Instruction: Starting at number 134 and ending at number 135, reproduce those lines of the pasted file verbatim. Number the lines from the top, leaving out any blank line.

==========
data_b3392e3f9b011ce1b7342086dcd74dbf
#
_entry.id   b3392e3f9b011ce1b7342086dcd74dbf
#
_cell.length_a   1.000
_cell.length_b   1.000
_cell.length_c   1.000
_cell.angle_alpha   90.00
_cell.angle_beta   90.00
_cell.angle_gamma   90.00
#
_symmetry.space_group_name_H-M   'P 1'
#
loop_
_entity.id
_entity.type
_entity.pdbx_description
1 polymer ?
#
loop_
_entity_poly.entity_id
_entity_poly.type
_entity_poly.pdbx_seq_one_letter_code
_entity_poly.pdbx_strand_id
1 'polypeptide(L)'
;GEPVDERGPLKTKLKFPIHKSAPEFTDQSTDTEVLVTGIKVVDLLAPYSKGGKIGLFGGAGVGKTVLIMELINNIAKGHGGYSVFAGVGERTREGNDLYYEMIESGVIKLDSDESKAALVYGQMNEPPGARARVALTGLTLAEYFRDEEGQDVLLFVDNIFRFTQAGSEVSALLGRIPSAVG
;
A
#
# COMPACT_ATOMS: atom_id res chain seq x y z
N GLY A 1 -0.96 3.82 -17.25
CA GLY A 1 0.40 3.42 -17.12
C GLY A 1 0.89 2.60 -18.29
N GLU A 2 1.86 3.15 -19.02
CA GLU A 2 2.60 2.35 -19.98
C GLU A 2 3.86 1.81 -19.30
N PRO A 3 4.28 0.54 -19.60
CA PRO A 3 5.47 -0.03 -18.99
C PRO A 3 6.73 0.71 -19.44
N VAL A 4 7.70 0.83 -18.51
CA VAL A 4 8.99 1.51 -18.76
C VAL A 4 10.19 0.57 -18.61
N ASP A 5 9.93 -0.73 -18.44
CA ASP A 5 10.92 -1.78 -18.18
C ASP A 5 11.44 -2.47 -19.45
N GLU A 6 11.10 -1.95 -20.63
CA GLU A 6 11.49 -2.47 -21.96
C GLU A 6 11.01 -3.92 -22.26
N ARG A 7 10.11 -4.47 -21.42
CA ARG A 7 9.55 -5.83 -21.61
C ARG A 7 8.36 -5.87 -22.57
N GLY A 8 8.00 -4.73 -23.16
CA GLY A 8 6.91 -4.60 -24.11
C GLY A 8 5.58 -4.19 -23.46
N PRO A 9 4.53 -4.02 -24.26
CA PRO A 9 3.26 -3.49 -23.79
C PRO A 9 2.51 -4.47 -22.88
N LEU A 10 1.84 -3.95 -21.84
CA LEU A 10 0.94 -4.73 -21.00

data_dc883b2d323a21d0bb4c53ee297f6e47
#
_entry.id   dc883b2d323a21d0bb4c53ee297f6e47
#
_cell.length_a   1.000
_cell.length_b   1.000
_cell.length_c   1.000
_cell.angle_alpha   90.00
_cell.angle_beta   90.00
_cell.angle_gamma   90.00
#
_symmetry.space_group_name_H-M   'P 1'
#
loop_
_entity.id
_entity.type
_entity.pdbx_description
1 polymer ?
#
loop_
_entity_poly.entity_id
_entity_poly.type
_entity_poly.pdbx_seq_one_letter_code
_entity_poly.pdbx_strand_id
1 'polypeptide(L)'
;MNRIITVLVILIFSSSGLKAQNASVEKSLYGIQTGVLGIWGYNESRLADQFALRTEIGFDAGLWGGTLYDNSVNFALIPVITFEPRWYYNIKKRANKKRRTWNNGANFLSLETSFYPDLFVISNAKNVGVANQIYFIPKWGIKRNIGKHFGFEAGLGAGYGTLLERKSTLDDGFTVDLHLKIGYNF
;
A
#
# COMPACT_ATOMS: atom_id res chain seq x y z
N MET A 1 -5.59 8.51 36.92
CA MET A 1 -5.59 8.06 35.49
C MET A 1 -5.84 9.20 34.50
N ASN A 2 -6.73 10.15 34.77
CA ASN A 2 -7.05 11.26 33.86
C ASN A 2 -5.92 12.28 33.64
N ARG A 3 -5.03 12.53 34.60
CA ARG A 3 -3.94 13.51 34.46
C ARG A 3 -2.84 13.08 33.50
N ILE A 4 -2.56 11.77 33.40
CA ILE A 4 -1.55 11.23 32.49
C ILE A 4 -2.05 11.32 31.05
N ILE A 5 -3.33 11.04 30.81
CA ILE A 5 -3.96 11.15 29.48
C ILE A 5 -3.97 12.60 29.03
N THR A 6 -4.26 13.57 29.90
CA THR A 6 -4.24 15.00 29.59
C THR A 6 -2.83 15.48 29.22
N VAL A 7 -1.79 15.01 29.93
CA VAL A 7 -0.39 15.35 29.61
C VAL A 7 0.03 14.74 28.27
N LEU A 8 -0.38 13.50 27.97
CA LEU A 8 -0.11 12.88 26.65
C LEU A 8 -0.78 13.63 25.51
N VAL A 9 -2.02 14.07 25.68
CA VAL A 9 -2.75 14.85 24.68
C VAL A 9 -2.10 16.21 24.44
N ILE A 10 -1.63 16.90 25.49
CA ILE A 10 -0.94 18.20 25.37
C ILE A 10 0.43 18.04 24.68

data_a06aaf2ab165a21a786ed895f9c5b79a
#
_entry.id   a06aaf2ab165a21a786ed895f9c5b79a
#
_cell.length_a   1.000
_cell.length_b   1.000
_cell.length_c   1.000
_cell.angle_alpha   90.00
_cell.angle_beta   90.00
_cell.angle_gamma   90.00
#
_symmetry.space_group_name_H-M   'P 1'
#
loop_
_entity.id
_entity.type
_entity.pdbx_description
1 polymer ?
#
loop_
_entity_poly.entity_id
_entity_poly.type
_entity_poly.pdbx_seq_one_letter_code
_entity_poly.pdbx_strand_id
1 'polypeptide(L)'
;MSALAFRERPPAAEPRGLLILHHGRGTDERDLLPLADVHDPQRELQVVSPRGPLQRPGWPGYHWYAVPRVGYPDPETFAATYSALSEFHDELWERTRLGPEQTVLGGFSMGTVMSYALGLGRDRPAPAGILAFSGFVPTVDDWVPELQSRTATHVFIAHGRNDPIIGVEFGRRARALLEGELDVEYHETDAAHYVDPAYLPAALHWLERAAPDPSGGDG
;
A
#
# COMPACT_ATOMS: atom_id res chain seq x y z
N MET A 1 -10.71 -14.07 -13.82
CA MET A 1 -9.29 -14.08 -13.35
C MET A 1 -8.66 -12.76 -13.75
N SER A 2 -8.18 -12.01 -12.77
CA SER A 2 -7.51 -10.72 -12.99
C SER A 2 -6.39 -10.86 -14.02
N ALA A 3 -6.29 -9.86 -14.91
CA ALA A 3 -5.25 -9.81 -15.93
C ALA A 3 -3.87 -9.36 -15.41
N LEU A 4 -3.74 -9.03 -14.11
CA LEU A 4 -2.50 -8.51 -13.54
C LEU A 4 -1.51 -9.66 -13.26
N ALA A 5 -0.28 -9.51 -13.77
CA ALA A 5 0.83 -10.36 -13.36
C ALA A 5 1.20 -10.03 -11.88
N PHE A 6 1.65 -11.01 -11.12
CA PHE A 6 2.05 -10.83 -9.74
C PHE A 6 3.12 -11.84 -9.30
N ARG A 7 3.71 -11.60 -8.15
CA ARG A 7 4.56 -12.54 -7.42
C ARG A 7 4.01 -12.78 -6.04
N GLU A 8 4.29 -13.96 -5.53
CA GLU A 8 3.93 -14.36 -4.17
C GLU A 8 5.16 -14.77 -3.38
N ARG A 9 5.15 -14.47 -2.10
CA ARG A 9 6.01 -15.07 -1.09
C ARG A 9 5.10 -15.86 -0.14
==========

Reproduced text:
_entity.id
_entity.type